Earth Hour: Let’s Embrace The Darkness for an Hour To Light Up The Ages

earth hour In 2007, what started as a simple “lights-off” movement in Sydney has grown dramatically and made its way to more than 180 countries today. Over the years, Earth hour has come a long way. For the uninitiated ones, Earth Hour is an annual event which encourages people across the globe to turn off lights for one hour in their homes, offices and buildings, as a symbolic act of taking better care of this planet. The organisation behind this brilliant idea and event is World Wildlife Fund (WWF). 

Earth Hour 2017 saw cities with famous landmarks and monuments from around the world such as the U.N headquarters in New York, Big Ben in London, the Eiffel Tower, Sydney’s famous Opera House and others dimming their lights as a symbol of unity for this event. We expect to see the same level of zeal and enthusiasm this year as well.

When is it being celebrated?

This year it is being observed on 24 March 2018 from 8:30 pm to 9:30 pm.

Why is Earth Hour important?

Today, global warming and climate change are not just words related to some scientific research paper. Both have emerged as a real threat to our planet. With the ever rising population, number of cars on the road and carbon footprints throughout the ecosystem, the initiatives like Earth Hour are exactly what we need today.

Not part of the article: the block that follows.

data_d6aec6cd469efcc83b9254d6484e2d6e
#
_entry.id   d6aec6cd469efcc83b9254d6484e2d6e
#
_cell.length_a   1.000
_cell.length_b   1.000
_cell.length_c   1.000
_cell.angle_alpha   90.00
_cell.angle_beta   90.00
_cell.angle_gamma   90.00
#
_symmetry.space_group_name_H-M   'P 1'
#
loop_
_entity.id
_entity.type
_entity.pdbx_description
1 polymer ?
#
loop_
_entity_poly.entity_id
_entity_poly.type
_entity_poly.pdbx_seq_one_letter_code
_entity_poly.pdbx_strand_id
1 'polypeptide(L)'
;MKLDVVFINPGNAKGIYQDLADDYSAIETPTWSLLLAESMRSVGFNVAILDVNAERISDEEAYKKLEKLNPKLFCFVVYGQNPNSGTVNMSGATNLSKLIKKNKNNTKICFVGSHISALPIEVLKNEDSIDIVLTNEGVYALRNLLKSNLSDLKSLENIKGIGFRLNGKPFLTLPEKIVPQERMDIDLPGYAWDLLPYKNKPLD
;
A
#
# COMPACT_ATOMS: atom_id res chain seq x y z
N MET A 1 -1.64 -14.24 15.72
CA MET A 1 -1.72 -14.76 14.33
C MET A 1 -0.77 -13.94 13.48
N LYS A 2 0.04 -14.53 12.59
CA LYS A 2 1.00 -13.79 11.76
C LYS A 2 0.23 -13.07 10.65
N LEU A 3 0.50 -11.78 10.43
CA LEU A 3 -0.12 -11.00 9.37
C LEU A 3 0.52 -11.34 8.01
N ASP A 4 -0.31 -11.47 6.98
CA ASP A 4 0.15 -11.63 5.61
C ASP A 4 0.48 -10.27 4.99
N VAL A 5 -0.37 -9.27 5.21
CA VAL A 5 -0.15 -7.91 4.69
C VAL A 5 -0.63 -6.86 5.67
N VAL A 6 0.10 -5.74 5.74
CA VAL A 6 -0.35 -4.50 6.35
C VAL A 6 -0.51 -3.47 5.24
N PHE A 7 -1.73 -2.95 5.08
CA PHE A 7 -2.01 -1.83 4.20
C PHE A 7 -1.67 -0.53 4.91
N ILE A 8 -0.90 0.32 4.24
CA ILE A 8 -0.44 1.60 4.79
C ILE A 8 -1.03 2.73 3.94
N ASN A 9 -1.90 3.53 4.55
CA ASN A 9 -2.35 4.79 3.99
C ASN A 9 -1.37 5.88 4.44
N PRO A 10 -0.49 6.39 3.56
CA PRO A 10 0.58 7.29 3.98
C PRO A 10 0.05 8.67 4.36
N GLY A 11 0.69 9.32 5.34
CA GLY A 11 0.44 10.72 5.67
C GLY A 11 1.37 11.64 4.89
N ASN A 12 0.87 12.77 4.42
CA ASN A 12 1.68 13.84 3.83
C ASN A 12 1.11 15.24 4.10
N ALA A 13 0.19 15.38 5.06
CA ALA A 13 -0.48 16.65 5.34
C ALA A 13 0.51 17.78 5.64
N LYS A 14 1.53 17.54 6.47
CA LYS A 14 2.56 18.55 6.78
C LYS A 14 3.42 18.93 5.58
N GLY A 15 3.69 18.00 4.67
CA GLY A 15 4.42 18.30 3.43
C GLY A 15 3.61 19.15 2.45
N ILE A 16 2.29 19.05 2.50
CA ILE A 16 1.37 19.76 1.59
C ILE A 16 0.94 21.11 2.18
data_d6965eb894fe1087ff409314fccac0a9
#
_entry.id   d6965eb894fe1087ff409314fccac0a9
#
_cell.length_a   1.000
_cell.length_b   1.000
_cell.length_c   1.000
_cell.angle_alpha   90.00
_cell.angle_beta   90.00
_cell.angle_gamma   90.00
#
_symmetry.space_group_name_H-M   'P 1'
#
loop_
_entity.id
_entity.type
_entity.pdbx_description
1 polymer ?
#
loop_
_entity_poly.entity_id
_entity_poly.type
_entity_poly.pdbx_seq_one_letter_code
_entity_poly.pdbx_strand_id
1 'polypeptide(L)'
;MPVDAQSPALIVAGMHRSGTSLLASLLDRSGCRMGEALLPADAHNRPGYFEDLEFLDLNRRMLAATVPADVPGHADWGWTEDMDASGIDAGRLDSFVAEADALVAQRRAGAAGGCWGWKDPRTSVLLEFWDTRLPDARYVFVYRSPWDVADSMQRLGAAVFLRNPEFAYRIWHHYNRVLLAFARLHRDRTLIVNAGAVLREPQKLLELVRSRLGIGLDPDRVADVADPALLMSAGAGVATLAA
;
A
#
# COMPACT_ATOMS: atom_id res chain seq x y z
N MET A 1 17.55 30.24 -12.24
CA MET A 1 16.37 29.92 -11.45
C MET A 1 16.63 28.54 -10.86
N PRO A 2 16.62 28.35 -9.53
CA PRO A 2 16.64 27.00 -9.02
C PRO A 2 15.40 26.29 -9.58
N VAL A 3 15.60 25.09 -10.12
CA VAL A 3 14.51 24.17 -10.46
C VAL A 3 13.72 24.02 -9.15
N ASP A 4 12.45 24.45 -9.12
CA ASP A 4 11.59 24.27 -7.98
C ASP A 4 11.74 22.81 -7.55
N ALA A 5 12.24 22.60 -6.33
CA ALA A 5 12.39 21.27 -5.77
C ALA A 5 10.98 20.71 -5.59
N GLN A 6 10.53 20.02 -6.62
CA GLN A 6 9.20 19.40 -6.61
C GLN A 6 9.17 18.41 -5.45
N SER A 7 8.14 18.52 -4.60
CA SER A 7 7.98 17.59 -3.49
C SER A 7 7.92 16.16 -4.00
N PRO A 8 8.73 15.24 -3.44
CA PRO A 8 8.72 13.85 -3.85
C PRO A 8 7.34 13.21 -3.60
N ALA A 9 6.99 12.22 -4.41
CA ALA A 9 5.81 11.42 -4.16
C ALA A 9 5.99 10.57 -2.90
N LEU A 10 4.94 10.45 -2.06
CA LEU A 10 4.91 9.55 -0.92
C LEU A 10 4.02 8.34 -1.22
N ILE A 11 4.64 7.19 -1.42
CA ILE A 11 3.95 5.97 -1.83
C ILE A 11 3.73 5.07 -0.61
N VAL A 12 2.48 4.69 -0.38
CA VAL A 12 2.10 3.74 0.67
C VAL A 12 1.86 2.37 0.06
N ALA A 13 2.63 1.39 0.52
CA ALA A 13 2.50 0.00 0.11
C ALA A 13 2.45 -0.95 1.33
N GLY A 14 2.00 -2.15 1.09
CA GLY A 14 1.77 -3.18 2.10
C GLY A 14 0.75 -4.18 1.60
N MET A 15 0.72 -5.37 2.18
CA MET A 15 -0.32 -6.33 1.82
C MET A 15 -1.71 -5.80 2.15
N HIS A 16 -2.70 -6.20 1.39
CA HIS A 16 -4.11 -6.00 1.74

We as human beings have been affecting our ecosystem and putting ourselves as well as other species at a great risk. Though the industries are the bigger culprits in this case, and international treaties like the Paris Agreement is doing its job in putting a leash on them, we too are responsible citizens who must come forward in order to save our planet.

With Earth Hour, the WWF aims to engage people across the globe to adopt a more sustainable lifestyle. Turning off lights for an hour is just a reminder of the fact that if we do not change how we consume our resources, the dark age is not very far. 2016 was recorded as the hottest year for the third year in a row, which signals towards the ever-increasing impact of global warming. Keeping this in mind, WWF is taking Earth Hour even further by encouraging people to cut on fuel, food wastage, plastic usage, etc.

How can I contribute to Earth Hour every day?

• Commute by public transport and cycle as much as possible.
• Turn off the lights and other appliances whenever not in use.
• Switch to solar energy and sustainable LED bulbs.
• Recycle paper and plastic bags as many times as possible.
• Reduce food wastage. Buy consciously.
• Talk about Earth Hour on social media and spread the importance of this message

Everything mentioned above is just a speck of the action that we all need to take if we want to pass on a healthy planet to our future generations. This Earth Hour, let us all take a pledge to do our best to make this edition an even bigger success than it has been in earlier years. It’s time to deliver the action needed to protect the planet.

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